While tying the knot is getting more expensive for the bride and groom, attending a wedding is becoming costlier, too. Some surveys reveal the average guest will spend $673 this year to attend a single wedding — including but not limited to travel, accommodations and attire.
HOW MUCH SHOULD I SPEND ON A GIFT?
I'm not here to tell you what to spend on a gift, but I can offer you a sigh of relief with this: Experts agree you can forget the antiquated notion that you must spend an amount equal to the cost per plate at the reception. A wedding is not a fundraiser. You are not obligated to pony up with a gift that reimburses the cost of your attendance.
Instead, you should come up with a dollar amount that makes sense for you. Never spend more than you can afford on a wedding gift. Going into debt to buy a gift is never a good idea, even if you're sure you can pay it off next month.
IS CASH ACCEPTABLE AS A WEDDING GIFT?
While experts pretty much agree it is gauche for a couple to ask for money instead of a wedding gift, it is completely acceptable to give money. Tuck a check or cash inside an envelope with a personal message, or contribute to the couple's online cash registry. If using an envelope, get that to the couple ahead of time, or place it in a receptacle provided for cards at the reception.
HOW MUCH TIME DO I HAVE TO GIVE A WEDDING GIFT?
Traditional wedding etiquette, which still offers you a break on timing, says you have up to a year following the wedding to purchase and send a wedding present.
WEDDING GIFT TIPS:
COMPARE PRICES ON REGISTRY ITEMS
It's wise to reference a registry to see what the couple wants, but it's even smarter to compare prices among stores. Retailers like Costco and Overstock sell popular registry brands for less than most high-end stores. In that case, send it to the couple early so yours is not the duplicate.
USE DISCOUNT GIFT CARDS
If you're planning to give a gift card, or you're buying an item off a couple's registry, save money by purchasing discount gift cards from Raise.com. The site offers gift cards for less than face value — for example, a $100 Macy's gift card for $80.
KNOW WHERE TO FIND COUPON CODES
Most stores offer coupons these days, you just have to know where to look to find them. By signing up to receive an e-newsletter from Pottery Barn, Williams-Sonoma and countless other online retailers, you'll get a coupon code for 10% off a future order.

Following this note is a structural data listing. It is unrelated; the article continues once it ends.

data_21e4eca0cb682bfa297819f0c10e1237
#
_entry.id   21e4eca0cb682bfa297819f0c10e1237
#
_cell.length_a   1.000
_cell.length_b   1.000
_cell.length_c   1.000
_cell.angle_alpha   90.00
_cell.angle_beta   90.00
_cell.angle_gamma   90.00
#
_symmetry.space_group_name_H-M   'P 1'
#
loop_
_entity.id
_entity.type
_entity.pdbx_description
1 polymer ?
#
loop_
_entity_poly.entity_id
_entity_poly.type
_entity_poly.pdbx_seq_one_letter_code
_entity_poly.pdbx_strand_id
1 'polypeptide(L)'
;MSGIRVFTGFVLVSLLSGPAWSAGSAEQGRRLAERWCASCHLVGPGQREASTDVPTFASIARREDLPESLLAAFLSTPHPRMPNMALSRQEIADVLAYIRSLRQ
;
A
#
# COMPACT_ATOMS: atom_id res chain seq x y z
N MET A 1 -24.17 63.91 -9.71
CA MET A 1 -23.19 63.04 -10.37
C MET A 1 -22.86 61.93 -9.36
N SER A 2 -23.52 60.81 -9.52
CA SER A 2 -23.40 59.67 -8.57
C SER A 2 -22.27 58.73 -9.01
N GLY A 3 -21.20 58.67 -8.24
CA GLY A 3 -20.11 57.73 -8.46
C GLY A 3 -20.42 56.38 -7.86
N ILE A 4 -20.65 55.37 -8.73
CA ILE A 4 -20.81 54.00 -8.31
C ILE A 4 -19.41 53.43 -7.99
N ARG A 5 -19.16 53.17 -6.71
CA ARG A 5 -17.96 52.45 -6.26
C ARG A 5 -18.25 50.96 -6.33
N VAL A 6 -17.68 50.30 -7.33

HEAD TO A WAREHOUSE CLUB
Big box stores like Costco and Sam's Club sell popular registry items like blenders, food processors and other household goods for at least 30% less.
GO IN ON A BIG GIFT
If the couple registered for an expensive item that is out of range for one person to afford, find a group of friends or relatives to split the cost.
BUY GIFT WRAP AND CARDS AT THE DOLLAR STORE
While the cost of wrapping the gift and signing the greeting card seems insignificant, you may be tacking on another $20 to an already pricey present. It all adds up! Duck into the dollar store to get these items for a buck each; you'll be amazed at the selection and quality.
OFFER YOUR SERVICES
If money is tight, offer your services instead of a physical gift. Whether it's doing hair and makeup for the bride and her maids, putting your photography skills to work at the ceremony or dogsitting while the couple's away on their honeymoon, your gift is sure to please.
SPREAD OUT YOUR PURCHASES
If you recently bought a gift for the bridal shower or booked airfare and a hotel for the wedding, don't feel pressured to purchase a gift right away, especially if funds are limited. The bride and groom would never want you to go into debt to attend their nuptials, so space out your expenses. Simply follow the traditional wedding etiquette rule and send a gift later. Just don't forget!
Mary invites questions, comments and tips at EverydayCheapskate.com, "Ask Mary a Question." This column will answer questions of general interest, but letters cannot be answered individually. Mary Hunt is the founder of Debt-Proof Living, a personal finance member website and the author of the book Debt-Proof Living, Revell 2014. To find out more about Mary visit the Creators Syndicate webpage at www.creators.com.
Photo credit: mcmike at Pixabay